Florida Supreme Court to Weigh Fate of Cannabis Legalization Initiative

Until the justices rule, Florida's complicated relationship with cannabis remains in legal limbo.

Florida’s Supreme Court will hear oral arguments on Wednesday in a pivotal legal skirmish with the potential to place cannabis legalization on the 2024 ballot and reshape the state’s lucrative market.

The hearing represents a collision of legal interpretations, voter initiative rights, and the influence of big money on grassroots movements.

At the core of the dispute lies a citizen-led ballot initiative proposal spearheaded by Smart & Safe Florida, which has garnered nearly one million signatures in support of adult-use cannabis. The initiative seeks to leverage the existing medical cannabis infrastructure to serve a broader adult consumer base, a move that could ignite substantial economic growth – and even further consolidation – through taxable cannabis purchases.

Yet, Florida Attorney General Ashley Moody’s office is challenging the initiative, contending that its language obfuscates a key point: Cannabis, while potentially legalized at the state level, would remain illegal under federal law.

The logic follows a precedent where a similar 2022 legalization measure was struck down by the Supreme Court on the grounds of misleading verbiage.

“I have consistently said that I believe this most recent attempt to legalize marijuana in the state of Florida is the best attempt yet because the language is clean and very simple,” Sally Peebles, a Florida-based attorney with Vicente Sederberg, told Green Market Report in June.

According to Peebles, the current proposal avoids violation of the single subject rule or clarity requirements, which were stumbling blocks for previous efforts.

Still, she said that she is “not naïve” and acknowledged the conservative disposition of the Florida state government and its Supreme Court, conceding that “if there’s any argument to be had, that this does violate the single subject rule, then I think they will certainly agree with Moody on that.”

Big Money

The current attempt hasn’t exactly been an organic grassroots effort, though. Trulieve Cannabis Corp. (OTCQX: TCNNF), a heavyweight in Florida’s medical cannabis market, has been the campaign’s principal funder, pouring tens of millions of dollars into the effort.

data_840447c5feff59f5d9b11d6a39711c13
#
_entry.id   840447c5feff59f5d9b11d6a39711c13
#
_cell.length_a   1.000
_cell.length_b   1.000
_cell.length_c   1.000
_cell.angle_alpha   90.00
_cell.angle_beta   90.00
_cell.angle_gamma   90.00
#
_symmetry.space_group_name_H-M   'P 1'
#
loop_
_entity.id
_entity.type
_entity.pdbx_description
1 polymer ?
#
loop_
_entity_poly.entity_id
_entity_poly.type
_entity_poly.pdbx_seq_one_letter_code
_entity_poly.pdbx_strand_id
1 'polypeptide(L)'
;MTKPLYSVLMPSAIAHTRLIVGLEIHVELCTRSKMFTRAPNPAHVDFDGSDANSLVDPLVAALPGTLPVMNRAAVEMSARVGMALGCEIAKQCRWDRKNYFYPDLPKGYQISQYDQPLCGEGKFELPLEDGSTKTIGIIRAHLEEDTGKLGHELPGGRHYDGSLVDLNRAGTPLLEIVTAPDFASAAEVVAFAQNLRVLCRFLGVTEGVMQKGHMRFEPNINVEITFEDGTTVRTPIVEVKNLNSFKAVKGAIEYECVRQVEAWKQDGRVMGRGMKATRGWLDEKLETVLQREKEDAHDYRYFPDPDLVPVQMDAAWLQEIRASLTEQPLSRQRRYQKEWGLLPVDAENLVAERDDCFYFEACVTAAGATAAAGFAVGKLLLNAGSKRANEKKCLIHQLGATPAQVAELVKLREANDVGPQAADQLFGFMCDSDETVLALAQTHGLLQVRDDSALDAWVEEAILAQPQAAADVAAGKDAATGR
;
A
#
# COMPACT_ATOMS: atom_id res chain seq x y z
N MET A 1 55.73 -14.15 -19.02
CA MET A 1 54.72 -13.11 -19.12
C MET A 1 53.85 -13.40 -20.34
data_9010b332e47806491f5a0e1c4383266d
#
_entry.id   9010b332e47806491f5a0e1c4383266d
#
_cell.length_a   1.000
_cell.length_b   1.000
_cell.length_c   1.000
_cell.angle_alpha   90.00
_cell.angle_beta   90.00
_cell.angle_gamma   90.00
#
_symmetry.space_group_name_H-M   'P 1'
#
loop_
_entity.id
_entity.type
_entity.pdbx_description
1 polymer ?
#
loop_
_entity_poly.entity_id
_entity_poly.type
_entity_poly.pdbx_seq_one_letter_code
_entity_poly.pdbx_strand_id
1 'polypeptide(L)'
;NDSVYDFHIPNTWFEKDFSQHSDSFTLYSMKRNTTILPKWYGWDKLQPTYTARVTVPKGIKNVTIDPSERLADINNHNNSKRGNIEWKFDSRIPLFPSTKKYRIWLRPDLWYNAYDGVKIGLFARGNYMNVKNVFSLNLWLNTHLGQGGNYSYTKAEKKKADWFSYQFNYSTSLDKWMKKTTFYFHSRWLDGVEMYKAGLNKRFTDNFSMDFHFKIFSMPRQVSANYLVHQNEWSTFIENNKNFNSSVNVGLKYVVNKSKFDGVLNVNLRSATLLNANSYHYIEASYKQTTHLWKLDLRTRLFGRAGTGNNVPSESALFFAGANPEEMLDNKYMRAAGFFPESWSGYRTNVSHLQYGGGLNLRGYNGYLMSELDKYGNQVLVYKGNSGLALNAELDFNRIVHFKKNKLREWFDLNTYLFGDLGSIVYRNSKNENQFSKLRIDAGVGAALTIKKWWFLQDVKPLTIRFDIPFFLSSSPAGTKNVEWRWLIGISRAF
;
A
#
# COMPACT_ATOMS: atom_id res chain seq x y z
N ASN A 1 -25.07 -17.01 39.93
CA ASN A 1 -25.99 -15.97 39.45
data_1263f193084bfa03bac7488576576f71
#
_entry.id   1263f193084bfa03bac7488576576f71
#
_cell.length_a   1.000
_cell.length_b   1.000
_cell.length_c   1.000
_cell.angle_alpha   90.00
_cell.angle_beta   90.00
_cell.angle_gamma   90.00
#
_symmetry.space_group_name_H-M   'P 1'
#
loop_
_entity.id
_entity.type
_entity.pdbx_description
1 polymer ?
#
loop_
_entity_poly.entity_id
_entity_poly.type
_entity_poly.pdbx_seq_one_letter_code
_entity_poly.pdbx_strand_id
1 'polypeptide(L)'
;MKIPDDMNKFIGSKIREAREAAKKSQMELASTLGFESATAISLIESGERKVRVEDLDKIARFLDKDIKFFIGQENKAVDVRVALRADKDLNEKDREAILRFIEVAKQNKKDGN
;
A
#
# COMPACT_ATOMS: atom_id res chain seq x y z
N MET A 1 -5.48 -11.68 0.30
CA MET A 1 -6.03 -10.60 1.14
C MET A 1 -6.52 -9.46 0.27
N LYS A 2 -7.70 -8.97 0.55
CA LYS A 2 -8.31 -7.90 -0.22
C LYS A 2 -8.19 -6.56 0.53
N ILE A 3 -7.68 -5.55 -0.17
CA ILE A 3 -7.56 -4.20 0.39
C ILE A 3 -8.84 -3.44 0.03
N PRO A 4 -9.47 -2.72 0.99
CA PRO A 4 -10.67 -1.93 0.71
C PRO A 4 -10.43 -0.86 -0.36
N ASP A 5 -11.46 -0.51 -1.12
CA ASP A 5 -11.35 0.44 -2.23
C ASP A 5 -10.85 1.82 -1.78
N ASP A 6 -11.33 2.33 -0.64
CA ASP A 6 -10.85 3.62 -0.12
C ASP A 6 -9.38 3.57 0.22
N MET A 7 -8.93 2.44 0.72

The attorney general criticized the company’s involvement as an attempt to cement a “monopolistic stranglehold” on the industry.

Trulieve, alongside initiative proponents, maintains the investment is a testament to their commitment to consumer access and market readiness.

Economic analysts from the state legislature and the governor’s office predict the initiative could generate between $195.6 million and $431.3 million annually in new sales tax revenue. That doesn’t include potential excise taxes that could further boost state coffers.

Such projections could sway fiscal conservatives to look favorably upon legalization.

Despite the economic incentives, Gov. Ron DeSantis, who wants to become the Republican candidate for president in the 2024 election, has expressed opposition to federal decriminalization, setting a tone of resistance against the pro-cannabis campaign’s objectives.

Not the Only Challenge

Amid the legal and political drama, a separate yet related conflict is developing. Sanctuary Cannabis last week lobbed a lawsuit contesting the state’s drastic increase in medical marijuana licensing fees, emblematic of the broader debate on regulation and profitability within Florida’s cannabis industry.

DeSantis said in 2022 that Florida “should charge these people more,” referring to existing medical operators, adding that he would “charge them an arm and a leg.”

As Wednesday’s court date approaches, all eyes are on the seven justices whose decision will have ramifications extending beyond the courtroom. A verdict on the proposal’s clarity and legal standing will determine if Floridians will have the opportunity to vote on an issue that affects not only the state’s legal landscape but, due to the sheer market potential, its social fabric and economic future.

Should the measure survive the challenge and ultimately win over 60% of voter approval, Florida could join a growing number of states embracing a more liberal approach to cannabis – a scenario eagerly anticipated by existing medical marijuana companies and local advocates alike.

Adam Jackson

Adam Jackson writes about the cannabis industry for the Green Market Report. He previously covered the Missouri Statehouse for the Columbia Missourian and has written for the Missouri Independent. He most recently covered retail, restaurants and other consumer companies for Bloomberg Business News. You can find him on Twitter at @adam_sjackson and email him at adam.jackson@crain.com.

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